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Favre distractions wear thin on Pack

Favre distractions wear thin on Pack

Posted: Wednesday, August 6, 2008 4:21 pm
By: By CHRIS JENKINS, AP Sports Writer

GREEN BAY, Wis. (AP) — Fans chanting “Bring Back Brett!” distracted them during practice on Tuesday.
Well before that, the constant media questions were wearing thin on them.
Green Bay Packers players have had it up to here with the Brett Favre saga.
And as Favre Fatigue sets in, they’re sending a clear message to the team’s front office:
Solve it.
Now.
“It’s time for it to be over,” cornerback Charles Woodson told media members. “It’s gone on long enough.”
As the league’s longest-running daytime drama continues to twist and turn, Woodson and other veteran Packers players aren’t publicly assessing blame or taking sides.
They just don’t want to talk or think about it any more during this preseason.
“For them to keep us in the dark and just have us answering a bunch of questions that we can’t possibly have a good answer for, I don’t think it’s fair to us,” Woodson said. “I think there needs to be something said, yea or nay for Brett Favre.”
That answer — a resounding “nay” — came Tuesday evening, when Packers coach Mike McCarthy told reporters that after extensive conversations with Favre over the past two days, he has determined that Favre doesn’t have the right mindset to play for the Packers at this time.
Still, the issue will linger until there is a final resolution.
That most likely would be a trade, perhaps to the Tampa Bay Buccaneers, something that appeared to be simmering but not imminent as of late Tuesday evening.
So the questions kept coming, and the players kept sighing in response.
“It’s to the point now, man, we’re tired of it here in the locker room, just hearing about it,” Packers’ cornerback Al Harris commented. “Hopefully they get something done upstairs and they can answer these questions instead of the questions coming to us.”
McCarthy has praised his players’ ability to stay focused throughout the team’s showdown with Favre, but acknowledged Tuesday that it could take a toll on the team.
“We have an excellent opportunity here to be a very good football team in 2008,” McCarthy said. “We’ve had an extraordinary challenge dealing with this situation, a lot can be learned from it, but they definitely want this thing resolved as soon as possible.”
Wide receiver Greg Jennings admitted the zoo-like atmosphere at practice — with fans chanting for Favre and against general manager Ted Thompson — was a distraction during training camp.
Just like everything else in this ugly, omnipresent mess.
“When it’s in your face, like this, how do you avoid it? How do you not allow it to be in the back of your head? You can’t,” Jennings said. “You’re thinking about it. Everybody’s in here thinking about it, and we just don’t know what the next move’s going to be.”
The next move might not be apparent, but it’s clear that bond between Favre and the Packers appears to be broken beyond repair and that Favre may have put on his Green Bay jersey for the final time last season.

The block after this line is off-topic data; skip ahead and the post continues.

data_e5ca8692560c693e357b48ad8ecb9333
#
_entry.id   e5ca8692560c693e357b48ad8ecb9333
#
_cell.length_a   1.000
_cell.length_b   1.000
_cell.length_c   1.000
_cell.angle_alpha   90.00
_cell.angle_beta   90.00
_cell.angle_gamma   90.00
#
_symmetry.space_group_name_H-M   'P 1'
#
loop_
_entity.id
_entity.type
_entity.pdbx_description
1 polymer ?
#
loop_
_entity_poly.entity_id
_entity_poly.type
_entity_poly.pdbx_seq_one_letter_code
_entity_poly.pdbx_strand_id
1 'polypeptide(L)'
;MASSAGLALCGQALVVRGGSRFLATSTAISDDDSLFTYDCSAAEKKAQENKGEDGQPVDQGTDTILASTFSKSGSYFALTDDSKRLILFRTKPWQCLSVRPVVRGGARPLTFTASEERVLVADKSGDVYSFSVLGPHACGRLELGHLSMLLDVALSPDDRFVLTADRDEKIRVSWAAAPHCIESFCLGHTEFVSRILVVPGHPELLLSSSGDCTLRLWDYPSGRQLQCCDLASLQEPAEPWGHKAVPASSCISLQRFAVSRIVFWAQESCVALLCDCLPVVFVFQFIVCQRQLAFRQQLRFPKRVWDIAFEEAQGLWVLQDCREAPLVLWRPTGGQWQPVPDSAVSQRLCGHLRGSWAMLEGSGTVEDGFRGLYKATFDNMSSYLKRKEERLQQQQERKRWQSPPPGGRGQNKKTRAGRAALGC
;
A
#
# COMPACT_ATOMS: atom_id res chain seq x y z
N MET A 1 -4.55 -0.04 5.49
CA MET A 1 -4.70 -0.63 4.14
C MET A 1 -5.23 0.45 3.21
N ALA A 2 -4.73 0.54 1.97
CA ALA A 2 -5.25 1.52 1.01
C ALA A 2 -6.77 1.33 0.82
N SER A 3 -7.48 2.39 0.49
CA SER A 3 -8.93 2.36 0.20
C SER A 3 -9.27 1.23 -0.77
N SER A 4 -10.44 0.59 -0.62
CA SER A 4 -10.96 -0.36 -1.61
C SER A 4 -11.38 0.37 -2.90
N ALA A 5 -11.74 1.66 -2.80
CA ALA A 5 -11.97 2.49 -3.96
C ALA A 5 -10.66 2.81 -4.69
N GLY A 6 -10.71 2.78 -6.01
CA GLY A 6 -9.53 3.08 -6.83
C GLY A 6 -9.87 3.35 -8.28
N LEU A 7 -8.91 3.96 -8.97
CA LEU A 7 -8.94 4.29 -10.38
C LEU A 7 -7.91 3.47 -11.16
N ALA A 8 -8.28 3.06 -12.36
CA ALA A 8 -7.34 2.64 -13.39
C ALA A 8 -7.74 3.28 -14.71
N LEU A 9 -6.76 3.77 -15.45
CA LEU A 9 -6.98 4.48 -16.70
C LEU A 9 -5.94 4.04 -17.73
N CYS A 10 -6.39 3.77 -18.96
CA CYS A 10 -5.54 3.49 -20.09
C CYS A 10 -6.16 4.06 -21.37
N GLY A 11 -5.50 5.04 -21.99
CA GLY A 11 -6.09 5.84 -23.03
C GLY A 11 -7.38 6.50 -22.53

After approximately six hours of what McCarthy called “brutally honest” conversations with Favre over the past two days, McCarthy said Favre couldn’t seem to get past emotional wounds that were opened as tensions mounted in recent weeks — even with the chance to win his starting job back potentially on the table.
“The train has left the station, whatever analogy you want,” McCarthy said at a news conference Tuesday afternoon. “He needs to jump on the train and let’s go. Or, if we can’t get past things that have happened, I have to keep the train moving.”
Favre left Lambeau Field just before Packers practice Tuesday afternoon, taking a right turn out of the stadium’s back gate and heading away from the practice field.
Shortly after, an SUV driven by Packers general manager Ted Thompson left the gate heading in the same direction.
“We’re at a stalemate,” Favre told ESPN Tuesday morning.
Favre told ESPN he doesn’t have a problem with competing with Aaron Rodgers for the starting job, and can “truly understand” why McCarthy would make Rodgers the starting quarterback.
But Favre also went on to say that a competition “probably isn’t going to work” and that “the problem is that there’s been a lot of damage done and I can’t forget it.”
Did Favre not feel wanted or welcome enough by the Packers?
“That’s part of the issue with him, quite frankly,” McCarthy said. “And listening to him talk about that, you respect his opinion. And frankly, I told him, I said, ‘I’ll take responsibility because I have a voice in the building.’ I never thought he truly was going to play. I thought he was emotionally driven for other reasons.”
Favre finally has convinced McCarthy he wants to play.
But McCarthy still seems to have reservations about Favre’s commitment to preparing for games.
And McCarthy didn’t seem convinced that Favre was thinking clearly about his future on the gridiron during the discussions they had.
“He has a lot going through his head, and I think he’s emotional,” McCarthy said. “And just talking to him, he’s in a tough spot.”
So, of course, are McCarthy and Thompson. Correctly or not, they might end up being seen by fans as the men who drove Favre out of Green Bay.
“That’s not a good feeling, but I don’t view it that way,” McCarthy said. “I can only trust the truth. I’ve been part of a lot of conversations, and I don’t feel that’s the case.”

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